This is the third and final excerpt from the book "The Great Whitewater Fiasco: An American Tale of Money, Power and Politics," a Ballantine trade paperback by Martin L. Gross.
The lives of William Jefferson Clinton and James B. McDougal have regularly come together over the last 25 years, but fate has treated them differently.
Mr. Clinton is president of the United States, while Mr. McDougal has been struck by a series of indignities related to his Madison Guarantee Savings and Loan debacle and his partnership with the Clintons in Whitewater.
Back in 1968, it was Mr. McDougal who was the mentor to a young college senior named Bill Clinton.
Mr. McDougal was running Sen. J. William Fulbright's office and Bill arrived to work there after his graduation from Georgetown.
As years went on, Mr. McDougal was an invaluable member of the Arkansas "political family," as he called it. But after Whitewater, Mr. McDougal became bitter at his ex-partner.
Speaking about the Clintons' supposed loss of more than $68,000 (since scaled back to $47,000 when the president said he forgot about more than $20,000 he had given his mother), Mr. McDougal, who apparently made all the mortgage payments on Whitewater, let the president have it.
"I saw the article in the Post where some guy just accepted the Clintons' $68,000 loss," Mr. McDougal said angrily. "I could sink it [the estimate] quicker than they could lie about it if I could get in a position so that I wouldn't have my head beaten off, and Bill knows that."
But today, the "new McDougal," as one federal investigator calls him, has become very supportive of the president -- at least for now.
Once Hillary Rodham Clinton moved to Arkansas in 1974, the two families built what Susan McDougal, then Jim's wife, called an "unbelievable friendship."
Mr. McDougal worked in Mr. Clinton's 1978 gubernatorial campaign and it was then that they started the business known as Whitewater.
"I wanted to make some money for Bill Clinton," Mr. McDougal has said. The land in northwestern Arkansas, 230 acres mainly overlooking the White River and the site of some of the state's best fishing, was sold to the Clintons and the McDougals for $203,000, all of which was borrowed from two banks.
The lots sold well initially, but high interest rates then dried up sales and hurt Whitewater's loan repayments to the banks.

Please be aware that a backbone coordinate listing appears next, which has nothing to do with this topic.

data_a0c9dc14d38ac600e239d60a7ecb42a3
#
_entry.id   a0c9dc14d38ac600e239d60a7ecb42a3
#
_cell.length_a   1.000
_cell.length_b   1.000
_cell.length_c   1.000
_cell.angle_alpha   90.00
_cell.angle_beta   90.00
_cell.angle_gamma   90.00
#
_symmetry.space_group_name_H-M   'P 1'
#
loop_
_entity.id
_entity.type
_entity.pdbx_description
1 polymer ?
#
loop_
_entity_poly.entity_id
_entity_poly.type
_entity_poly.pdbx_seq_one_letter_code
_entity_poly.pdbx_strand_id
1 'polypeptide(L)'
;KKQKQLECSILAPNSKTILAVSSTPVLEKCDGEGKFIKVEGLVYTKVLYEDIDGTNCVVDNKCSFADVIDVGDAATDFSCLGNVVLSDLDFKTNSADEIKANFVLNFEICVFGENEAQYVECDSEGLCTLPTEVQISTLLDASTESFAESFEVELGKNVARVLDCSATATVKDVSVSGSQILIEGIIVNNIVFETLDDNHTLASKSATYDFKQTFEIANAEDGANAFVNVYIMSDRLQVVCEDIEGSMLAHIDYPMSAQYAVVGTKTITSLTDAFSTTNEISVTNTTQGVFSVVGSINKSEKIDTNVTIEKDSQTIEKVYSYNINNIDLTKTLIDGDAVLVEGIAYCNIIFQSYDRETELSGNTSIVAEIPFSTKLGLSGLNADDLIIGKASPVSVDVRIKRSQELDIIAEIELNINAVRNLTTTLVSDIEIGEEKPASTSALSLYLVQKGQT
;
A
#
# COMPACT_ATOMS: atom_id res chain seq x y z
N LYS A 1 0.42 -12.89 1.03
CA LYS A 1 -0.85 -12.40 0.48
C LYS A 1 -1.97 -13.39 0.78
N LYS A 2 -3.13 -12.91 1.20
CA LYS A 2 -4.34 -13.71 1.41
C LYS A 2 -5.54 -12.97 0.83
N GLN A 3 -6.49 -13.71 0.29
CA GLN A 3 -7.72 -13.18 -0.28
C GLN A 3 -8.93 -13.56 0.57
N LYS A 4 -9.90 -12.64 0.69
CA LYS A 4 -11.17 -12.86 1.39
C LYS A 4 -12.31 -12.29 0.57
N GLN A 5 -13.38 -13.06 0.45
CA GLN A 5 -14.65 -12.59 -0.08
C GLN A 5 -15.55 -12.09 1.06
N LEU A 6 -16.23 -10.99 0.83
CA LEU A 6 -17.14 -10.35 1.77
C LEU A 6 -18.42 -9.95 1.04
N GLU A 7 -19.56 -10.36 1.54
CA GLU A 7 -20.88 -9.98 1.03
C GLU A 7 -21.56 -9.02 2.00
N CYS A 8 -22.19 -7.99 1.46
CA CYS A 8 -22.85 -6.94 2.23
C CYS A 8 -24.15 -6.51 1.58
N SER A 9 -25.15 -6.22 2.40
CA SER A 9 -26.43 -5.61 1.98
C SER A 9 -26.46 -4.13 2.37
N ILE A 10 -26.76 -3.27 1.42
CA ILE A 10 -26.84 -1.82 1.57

Something was needed to stimulate business.
The answer was a model home. The problem was $30,000. By this time, in December 1980, Mr. McDougal, along with partners including Jim Guy Tucker, the present governor of Arkansas, had bought control of the Bank of Kingston.
A small institution, it was still rich enough to handle a $30,000 loan. But there was a catch. As the controlling member of the bank, Mr. McDougal could not lend Whitewater the money.
The answer was Hillary Clinton, then working for the Rose Law Firm in Little Rock. She was a shareholder in Whitewater but not an officer. She volunteered, and Mr. McDougal's bank lent Hillary the $30,000 on Dec. 16, 1980.
The Clintons' claim to innocence in Whitewater is that they were passive investors, just as if they merely held a share of IBM.
But the tale of Lot 13, a three-acre piece of land on which the model home was built, tells a far different story. It goes as follows:
* The mortgagor released Lot 13 to Whitewater Development, which transferred it to Hillary without payment of one penny.
* Hillary used the land as collateral to get the $30,000 loan. A check for that amount was deposited into the Whitewater account.
* A modular home was purchased and placed on Lot 13. Hillary was given the deed for the lot and the house.
* Whitewater -- not Hillary Rodham Clinton -- regularly paid the principal and most of the interest payments on the $30,000 loan.
* In 1982, Hillary sold the lot and house to Hillman Lodge for $27,000, and may have pocketed the down payment.
* Mr. Lodge made several payments, then went bankrupt, after which he died. Hillary bought back the land and the house from the bankruptcy court for $8,000.
* Meanwhile, Governor Clinton borrowed $20,000 from another bank to pay off Hillary's loan.
* Hillary resold Lot 13 and the model house for $28,000. She paid off the loan, on which she had never made any principal payments. The Clintons kept the balance of the money and reported a capital gains tax of $1,640.
Rep. Jim Leach, the incoming chairman of the House Banking Committee -- using the final sale price of $28,000 and the payment of $8,000 -- says that the Clintons made more on Lot 13 than the amount they declared on their taxes.
In fact, Mr. Leach, noted for his moderation, believes that "the Clintons made money, not lost it, on Whitewater."
He sums that up as follows:
* $8,000 in real dollar tax gain from interest deductions on Whitewater.
* $20,000 in capital gains on the sale of Lot 13 and the model house.
* $500 capital gain in the $1,000 sale of their Whitewater share to Mr. McDougal, handled by Vince Foster.
* $35,000 (or more), the Clintons' share of capital that Madison Guaranty and its affiliated companies allegedly put into Whitewater, according to RTC investigators.
* $55,000, the Clintons' share of the $110,000 of Judge David Hale's illegal $300,000 loan to Susan McDougal which allegedly went into the Whitewater account.
lead,1 * Payment of $9,200 by Whitewater to reduce the principal of Hillary's Bank of Kingston loan and $12,133 payments by Whitewater on Bill Clinton's subsequent loan -- a total of $21,333 that he believes was income to the Clintons. Using these figures, we come up with a gross gain to the Clintons from Whitewater of $139,833. Deducted from that is the Clinton claim of $46,636 in losses, leaving a net gain of $93,193.
Whatever the exact amount, the Clintons apparently did not lose on Whitewater -- except politically.
Martin L. Gross is the author of seven nonfiction books, including "The Government Racket: Washington Waste from A to Z" and "A Call for Revolution."